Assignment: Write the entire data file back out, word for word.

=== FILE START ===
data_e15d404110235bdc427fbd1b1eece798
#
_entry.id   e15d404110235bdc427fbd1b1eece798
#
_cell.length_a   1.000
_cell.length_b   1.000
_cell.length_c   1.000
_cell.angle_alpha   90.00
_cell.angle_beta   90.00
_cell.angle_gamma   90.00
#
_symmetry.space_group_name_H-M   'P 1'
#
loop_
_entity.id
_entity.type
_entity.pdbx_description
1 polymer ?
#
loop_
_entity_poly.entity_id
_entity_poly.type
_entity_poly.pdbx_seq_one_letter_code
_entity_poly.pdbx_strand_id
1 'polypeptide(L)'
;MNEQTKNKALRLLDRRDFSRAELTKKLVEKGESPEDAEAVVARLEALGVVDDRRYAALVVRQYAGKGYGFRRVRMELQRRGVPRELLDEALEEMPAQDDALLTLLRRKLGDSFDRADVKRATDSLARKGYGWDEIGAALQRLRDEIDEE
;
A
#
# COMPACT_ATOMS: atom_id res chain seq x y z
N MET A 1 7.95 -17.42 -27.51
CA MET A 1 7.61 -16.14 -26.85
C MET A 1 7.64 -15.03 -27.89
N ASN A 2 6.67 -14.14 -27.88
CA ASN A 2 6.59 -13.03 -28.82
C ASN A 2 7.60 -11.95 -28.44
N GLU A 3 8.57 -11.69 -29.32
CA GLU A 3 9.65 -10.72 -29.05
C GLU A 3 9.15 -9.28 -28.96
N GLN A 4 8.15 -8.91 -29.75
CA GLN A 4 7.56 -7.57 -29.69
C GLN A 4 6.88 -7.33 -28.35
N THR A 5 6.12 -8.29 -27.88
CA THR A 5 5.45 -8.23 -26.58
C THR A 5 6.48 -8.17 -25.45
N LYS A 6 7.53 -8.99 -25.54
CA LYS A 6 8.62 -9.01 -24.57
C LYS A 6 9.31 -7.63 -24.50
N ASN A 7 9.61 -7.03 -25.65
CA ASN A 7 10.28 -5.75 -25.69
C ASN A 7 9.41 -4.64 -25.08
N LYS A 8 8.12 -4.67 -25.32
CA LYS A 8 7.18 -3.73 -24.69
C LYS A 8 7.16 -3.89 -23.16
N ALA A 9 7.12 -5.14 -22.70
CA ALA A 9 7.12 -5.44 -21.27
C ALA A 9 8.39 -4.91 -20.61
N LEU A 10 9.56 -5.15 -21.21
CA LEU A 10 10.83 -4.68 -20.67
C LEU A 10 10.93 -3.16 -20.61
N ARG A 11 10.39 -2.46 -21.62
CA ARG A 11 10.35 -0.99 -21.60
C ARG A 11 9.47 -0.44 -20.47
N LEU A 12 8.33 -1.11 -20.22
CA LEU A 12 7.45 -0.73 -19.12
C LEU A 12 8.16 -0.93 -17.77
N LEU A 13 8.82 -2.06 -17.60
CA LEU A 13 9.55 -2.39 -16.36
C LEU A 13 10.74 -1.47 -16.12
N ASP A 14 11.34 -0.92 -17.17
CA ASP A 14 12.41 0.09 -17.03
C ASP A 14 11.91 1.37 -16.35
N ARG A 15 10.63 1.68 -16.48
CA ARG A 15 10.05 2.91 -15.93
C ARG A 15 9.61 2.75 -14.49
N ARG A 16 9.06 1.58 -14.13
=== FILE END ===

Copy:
data_e15d404110235bdc427fbd1b1eece798
#
_entry.id   e15d404110235bdc427fbd1b1eece798
#
_cell.length_a   1.000
_cell.length_b   1.000
_cell.length_c   1.000
_cell.angle_alpha   90.00
_cell.angle_beta   90.00
_cell.angle_gamma   90.00
#
_symmetry.space_group_name_H-M   'P 1'
#
loop_
_entity.id
_entity.type
_entity.pdbx_description
1 polymer ?
#
loop_
_entity_poly.entity_id
_entity_poly.type
_entity_poly.pdbx_seq_one_letter_code
_entity_poly.pdbx_strand_id
1 'polypeptide(L)'
;MNEQTKNKALRLLDRRDFSRAELTKKLVEKGESPEDAEAVVARLEALGVVDDRRYAALVVRQYAGKGYGFRRVRMELQRRGVPRELLDEALEEMPAQDDALLTLLRRKLGDSFDRADVKRATDSLARKGYGWDEIGAALQRLRDEIDEE
;
A
#
# COMPACT_ATOMS: atom_id res chain seq x y z
N MET A 1 7.95 -17.42 -27.51
CA MET A 1 7.61 -16.14 -26.85
C MET A 1 7.64 -15.03 -27.89
N ASN A 2 6.67 -14.14 -27.88
CA ASN A 2 6.59 -13.03 -28.82
C ASN A 2 7.60 -11.95 -28.44
N GLU A 3 8.57 -11.69 -29.32
CA GLU A 3 9.65 -10.72 -29.05
C GLU A 3 9.15 -9.28 -28.96
N GLN A 4 8.15 -8.91 -29.75
CA GLN A 4 7.56 -7.57 -29.69
C GLN A 4 6.88 -7.33 -28.35
N THR A 5 6.12 -8.29 -27.88
CA THR A 5 5.45 -8.23 -26.58
C THR A 5 6.48 -8.17 -25.45
N LYS A 6 7.53 -8.99 -25.54
CA LYS A 6 8.62 -9.01 -24.57
C LYS A 6 9.31 -7.63 -24.50
N ASN A 7 9.61 -7.03 -25.65
CA ASN A 7 10.28 -5.75 -25.69
C ASN A 7 9.41 -4.64 -25.08
N LYS A 8 8.12 -4.67 -25.32
CA LYS A 8 7.18 -3.73 -24.69
C LYS A 8 7.16 -3.89 -23.16
N ALA A 9 7.12 -5.14 -22.70
CA ALA A 9 7.12 -5.44 -21.27
C ALA A 9 8.39 -4.91 -20.61
N LEU A 10 9.56 -5.15 -21.21
CA LEU A 10 10.83 -4.68 -20.67
C LEU A 10 10.93 -3.16 -20.61
N ARG A 11 10.39 -2.46 -21.62
CA ARG A 11 10.35 -0.99 -21.60
C ARG A 11 9.47 -0.44 -20.47
N LEU A 12 8.33 -1.11 -20.22
CA LEU A 12 7.45 -0.73 -19.12
C LEU A 12 8.16 -0.93 -17.77
N LEU A 13 8.82 -2.06 -17.60
CA LEU A 13 9.55 -2.39 -16.36
C LEU A 13 10.74 -1.47 -16.12
N ASP A 14 11.34 -0.92 -17.17
CA ASP A 14 12.41 0.09 -17.03
C ASP A 14 11.91 1.37 -16.35
N ARG A 15 10.63 1.68 -16.48
CA ARG A 15 10.05 2.91 -15.93
C ARG A 15 9.61 2.75 -14.49
N ARG A 16 9.06 1.58 -14.13